Juvenile Pubic Symphysiodesis

  • Minimally invasive procedure for preventive maintenance of Canine Hip Dysplasia (CHD), which affects many dogs with varying degrees of pain and lameness that typically worsens with age, sometimes requiring lifelong medication (with potential side effects) or major surgery.

  • The JPS procedure involves a single incision over the pubis and ablation/fusion of the symphysis (where the pelvis joins together); growth of the rest of the pelvis results in improved acetabular (hip socket) coverage of the femoral head and decreased hip laxity (looseness).

  • No implants, no instability or typically no lameness post-operatively
  • A  single procedure treats both hips.

  • Arthritis in comparably affected CHD dogs is reduced as much as 67% in JPS dogs vs. controls; patients with severe CHD may still have significant arthritis.

  • The pelvic changes and improvement are comparable to the Triple Pelvic Osteotomy (TPO), but without risk of sciatic nerve injury, healing of three painful fractures, or staged bilateral surgery.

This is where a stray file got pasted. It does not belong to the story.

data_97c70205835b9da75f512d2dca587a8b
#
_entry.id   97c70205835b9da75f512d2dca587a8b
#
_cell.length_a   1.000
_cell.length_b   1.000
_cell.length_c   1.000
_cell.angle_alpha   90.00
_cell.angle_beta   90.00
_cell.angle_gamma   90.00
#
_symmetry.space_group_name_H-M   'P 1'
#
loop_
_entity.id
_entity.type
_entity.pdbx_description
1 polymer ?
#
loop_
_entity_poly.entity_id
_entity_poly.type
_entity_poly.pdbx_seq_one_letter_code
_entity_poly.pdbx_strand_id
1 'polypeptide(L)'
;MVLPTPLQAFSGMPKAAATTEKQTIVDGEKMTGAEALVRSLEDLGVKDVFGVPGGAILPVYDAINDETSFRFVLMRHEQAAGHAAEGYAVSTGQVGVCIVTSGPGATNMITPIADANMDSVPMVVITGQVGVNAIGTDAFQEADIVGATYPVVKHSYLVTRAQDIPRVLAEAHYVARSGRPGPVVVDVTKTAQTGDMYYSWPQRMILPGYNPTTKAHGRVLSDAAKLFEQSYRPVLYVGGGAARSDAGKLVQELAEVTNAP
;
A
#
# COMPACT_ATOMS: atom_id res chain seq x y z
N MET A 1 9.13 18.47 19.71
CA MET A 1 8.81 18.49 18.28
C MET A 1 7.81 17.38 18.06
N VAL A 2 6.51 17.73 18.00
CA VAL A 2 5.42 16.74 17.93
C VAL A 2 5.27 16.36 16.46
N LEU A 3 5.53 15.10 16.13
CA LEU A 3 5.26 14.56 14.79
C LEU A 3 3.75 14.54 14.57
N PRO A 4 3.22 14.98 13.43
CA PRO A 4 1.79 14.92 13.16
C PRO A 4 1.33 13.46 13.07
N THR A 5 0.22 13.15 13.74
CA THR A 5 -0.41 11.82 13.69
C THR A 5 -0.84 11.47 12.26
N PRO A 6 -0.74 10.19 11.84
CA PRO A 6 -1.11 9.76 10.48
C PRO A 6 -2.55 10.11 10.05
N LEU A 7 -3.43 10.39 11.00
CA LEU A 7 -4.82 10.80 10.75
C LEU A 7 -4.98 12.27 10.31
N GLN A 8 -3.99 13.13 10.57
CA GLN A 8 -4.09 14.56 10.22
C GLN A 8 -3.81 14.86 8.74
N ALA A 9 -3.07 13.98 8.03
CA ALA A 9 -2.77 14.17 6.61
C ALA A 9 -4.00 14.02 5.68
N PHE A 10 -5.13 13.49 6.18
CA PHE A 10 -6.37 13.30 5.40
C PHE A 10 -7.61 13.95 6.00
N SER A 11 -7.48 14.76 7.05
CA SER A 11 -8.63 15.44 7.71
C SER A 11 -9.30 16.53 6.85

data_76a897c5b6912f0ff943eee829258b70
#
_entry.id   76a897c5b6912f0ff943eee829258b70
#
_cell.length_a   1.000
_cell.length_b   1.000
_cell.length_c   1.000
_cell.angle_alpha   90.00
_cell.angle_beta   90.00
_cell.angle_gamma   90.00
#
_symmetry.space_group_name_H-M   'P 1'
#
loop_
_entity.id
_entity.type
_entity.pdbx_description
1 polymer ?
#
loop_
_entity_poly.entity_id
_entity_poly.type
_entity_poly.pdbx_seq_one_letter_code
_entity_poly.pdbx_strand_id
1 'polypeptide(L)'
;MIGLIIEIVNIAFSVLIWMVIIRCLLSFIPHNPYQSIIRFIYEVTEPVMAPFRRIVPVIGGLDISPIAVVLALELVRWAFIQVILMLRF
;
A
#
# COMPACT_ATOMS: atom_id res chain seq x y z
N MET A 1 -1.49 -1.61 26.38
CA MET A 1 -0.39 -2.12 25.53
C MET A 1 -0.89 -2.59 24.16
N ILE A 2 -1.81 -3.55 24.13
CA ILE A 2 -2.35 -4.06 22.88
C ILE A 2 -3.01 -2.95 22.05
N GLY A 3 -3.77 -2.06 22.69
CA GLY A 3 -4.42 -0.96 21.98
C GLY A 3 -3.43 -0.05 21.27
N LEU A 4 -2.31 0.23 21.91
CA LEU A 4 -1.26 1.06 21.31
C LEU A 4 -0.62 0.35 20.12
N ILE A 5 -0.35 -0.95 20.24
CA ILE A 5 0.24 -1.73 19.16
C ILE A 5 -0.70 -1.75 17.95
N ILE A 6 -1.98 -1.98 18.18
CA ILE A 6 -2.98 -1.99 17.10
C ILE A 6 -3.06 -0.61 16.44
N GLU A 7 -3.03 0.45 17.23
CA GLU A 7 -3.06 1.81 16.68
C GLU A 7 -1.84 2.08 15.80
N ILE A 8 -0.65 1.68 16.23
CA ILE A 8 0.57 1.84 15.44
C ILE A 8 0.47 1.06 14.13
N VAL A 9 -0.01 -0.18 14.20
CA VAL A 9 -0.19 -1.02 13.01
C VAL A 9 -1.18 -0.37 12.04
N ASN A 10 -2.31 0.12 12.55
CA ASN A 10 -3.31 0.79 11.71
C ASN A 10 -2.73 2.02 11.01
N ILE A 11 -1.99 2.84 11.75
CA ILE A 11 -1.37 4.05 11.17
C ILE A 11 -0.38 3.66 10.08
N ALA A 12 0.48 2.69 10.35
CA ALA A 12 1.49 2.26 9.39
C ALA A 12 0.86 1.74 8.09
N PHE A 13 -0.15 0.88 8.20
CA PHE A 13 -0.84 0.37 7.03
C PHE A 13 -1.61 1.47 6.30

• Must be done between 3-5 months of age (and before 4 months for maximum benefit), while sufficient growth potential remains.
    • Affected large breed dogs, such Labrador and Golden Retrievers, Rottweilers, and German Shepherds, should be evaluated for hip laxity (looseness) under sedation by an experienced surgeon at 12 weeks of age.

  • While pets rarely show lameness or other signs at this young age, animals should be evaluated at 3-4 months old so they do not miss the narrow window of opportunity for this beneficial and minimally invasive procedure.


Superior Veterinary Surgical Solutions

Animal Specialty and Emergency Hospital - (321) 752-7600

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  • "My Labradoodle, LuLu, needed knee surgery. Her health is my top priority, so I researched Veterinary Surgeons, and Dr. Christiansen was highly recommended to me. My experience with him has been wonderful, and Lulu loves him. His demeanor with her was so compassionate, you could really see how much he cares about animals.

    Lulu is fully recovered from her surgery, yet I still look to Dr. Christiansen as a source of advice and expertise regarding Lulu's well being."
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